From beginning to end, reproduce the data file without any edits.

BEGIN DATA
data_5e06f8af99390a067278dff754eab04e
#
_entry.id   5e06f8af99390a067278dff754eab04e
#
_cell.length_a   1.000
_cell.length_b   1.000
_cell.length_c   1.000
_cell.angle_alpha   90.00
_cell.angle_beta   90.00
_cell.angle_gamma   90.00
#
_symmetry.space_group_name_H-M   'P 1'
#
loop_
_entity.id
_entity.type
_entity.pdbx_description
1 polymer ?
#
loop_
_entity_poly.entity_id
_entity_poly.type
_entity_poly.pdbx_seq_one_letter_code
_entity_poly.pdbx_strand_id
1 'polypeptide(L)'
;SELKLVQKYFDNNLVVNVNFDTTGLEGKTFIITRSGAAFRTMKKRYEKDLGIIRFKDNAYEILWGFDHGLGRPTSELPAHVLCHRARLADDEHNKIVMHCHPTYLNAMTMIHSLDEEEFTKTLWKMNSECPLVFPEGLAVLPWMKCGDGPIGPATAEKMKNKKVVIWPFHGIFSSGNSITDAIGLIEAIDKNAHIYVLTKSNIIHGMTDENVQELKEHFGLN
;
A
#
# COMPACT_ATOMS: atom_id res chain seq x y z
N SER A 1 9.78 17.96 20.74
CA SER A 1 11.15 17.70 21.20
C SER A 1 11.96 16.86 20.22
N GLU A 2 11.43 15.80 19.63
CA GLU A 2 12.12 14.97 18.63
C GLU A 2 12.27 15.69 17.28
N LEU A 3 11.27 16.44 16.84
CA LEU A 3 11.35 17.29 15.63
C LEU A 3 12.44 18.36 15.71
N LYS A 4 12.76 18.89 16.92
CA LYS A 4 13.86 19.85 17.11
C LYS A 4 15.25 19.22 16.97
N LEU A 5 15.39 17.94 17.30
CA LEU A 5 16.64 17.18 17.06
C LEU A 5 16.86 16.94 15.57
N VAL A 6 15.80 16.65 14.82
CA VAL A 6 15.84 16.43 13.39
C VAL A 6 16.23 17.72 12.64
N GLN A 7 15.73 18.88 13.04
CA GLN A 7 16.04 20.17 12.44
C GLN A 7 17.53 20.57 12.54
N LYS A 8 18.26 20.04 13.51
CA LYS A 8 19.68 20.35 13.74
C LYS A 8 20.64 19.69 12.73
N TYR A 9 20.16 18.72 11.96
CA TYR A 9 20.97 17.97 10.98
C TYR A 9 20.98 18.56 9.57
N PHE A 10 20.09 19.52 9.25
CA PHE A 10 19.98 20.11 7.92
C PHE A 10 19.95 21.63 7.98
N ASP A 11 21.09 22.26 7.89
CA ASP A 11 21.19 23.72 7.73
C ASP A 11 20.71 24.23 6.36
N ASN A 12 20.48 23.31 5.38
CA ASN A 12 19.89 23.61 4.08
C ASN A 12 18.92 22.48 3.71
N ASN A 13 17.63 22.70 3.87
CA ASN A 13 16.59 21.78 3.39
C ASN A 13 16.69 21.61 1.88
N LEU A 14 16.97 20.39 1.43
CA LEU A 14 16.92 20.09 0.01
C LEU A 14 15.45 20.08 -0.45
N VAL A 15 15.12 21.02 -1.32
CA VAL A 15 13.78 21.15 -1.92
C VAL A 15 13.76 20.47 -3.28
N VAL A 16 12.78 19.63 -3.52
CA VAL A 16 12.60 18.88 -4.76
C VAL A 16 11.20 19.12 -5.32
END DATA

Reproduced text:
data_5e06f8af99390a067278dff754eab04e
#
_entry.id   5e06f8af99390a067278dff754eab04e
#
_cell.length_a   1.000
_cell.length_b   1.000
_cell.length_c   1.000
_cell.angle_alpha   90.00
_cell.angle_beta   90.00
_cell.angle_gamma   90.00
#
_symmetry.space_group_name_H-M   'P 1'
#
loop_
_entity.id
_entity.type
_entity.pdbx_description
1 polymer ?
#
loop_
_entity_poly.entity_id
_entity_poly.type
_entity_poly.pdbx_seq_one_letter_code
_entity_poly.pdbx_strand_id
1 'polypeptide(L)'
;SELKLVQKYFDNNLVVNVNFDTTGLEGKTFIITRSGAAFRTMKKRYEKDLGIIRFKDNAYEILWGFDHGLGRPTSELPAHVLCHRARLADDEHNKIVMHCHPTYLNAMTMIHSLDEEEFTKTLWKMNSECPLVFPEGLAVLPWMKCGDGPIGPATAEKMKNKKVVIWPFHGIFSSGNSITDAIGLIEAIDKNAHIYVLTKSNIIHGMTDENVQELKEHFGLN
;
A
#
# COMPACT_ATOMS: atom_id res chain seq x y z
N SER A 1 9.78 17.96 20.74
CA SER A 1 11.15 17.70 21.20
C SER A 1 11.96 16.86 20.22
N GLU A 2 11.43 15.80 19.63
CA GLU A 2 12.12 14.97 18.63
C GLU A 2 12.27 15.69 17.28
N LEU A 3 11.27 16.44 16.84
CA LEU A 3 11.35 17.29 15.63
C LEU A 3 12.44 18.36 15.71
N LYS A 4 12.76 18.89 16.92
CA LYS A 4 13.86 19.85 17.11
C LYS A 4 15.25 19.22 16.97
N LEU A 5 15.39 17.94 17.30
CA LEU A 5 16.64 17.18 17.06
C LEU A 5 16.86 16.94 15.57
N VAL A 6 15.80 16.65 14.82
CA VAL A 6 15.84 16.43 13.39
C VAL A 6 16.23 17.72 12.64
N GLN A 7 15.73 18.88 13.04
CA GLN A 7 16.04 20.17 12.44
C GLN A 7 17.53 20.57 12.54
N LYS A 8 18.26 20.04 13.51
CA LYS A 8 19.68 20.35 13.74
C LYS A 8 20.64 19.69 12.73
N TYR A 9 20.16 18.72 11.96
CA TYR A 9 20.97 17.97 10.98
C TYR A 9 20.98 18.56 9.57
N PHE A 10 20.09 19.52 9.25
CA PHE A 10 19.98 20.11 7.92
C PHE A 10 19.95 21.63 7.98
N ASP A 11 21.09 22.26 7.89
CA ASP A 11 21.19 23.72 7.73
C ASP A 11 20.71 24.23 6.36
N ASN A 12 20.48 23.31 5.38
CA ASN A 12 19.89 23.61 4.08
C ASN A 12 18.92 22.48 3.71
N ASN A 13 17.63 22.70 3.87
CA ASN A 13 16.59 21.78 3.39
C ASN A 13 16.69 21.61 1.88
N LEU A 14 16.97 20.39 1.43
CA LEU A 14 16.92 20.09 0.01
C LEU A 14 15.45 20.08 -0.45
N VAL A 15 15.12 21.02 -1.32
CA VAL A 15 13.78 21.15 -1.92
C VAL A 15 13.76 20.47 -3.28
N VAL A 16 12.78 19.63 -3.52
CA VAL A 16 12.60 18.88 -4.76
C VAL A 16 11.20 19.12 -5.32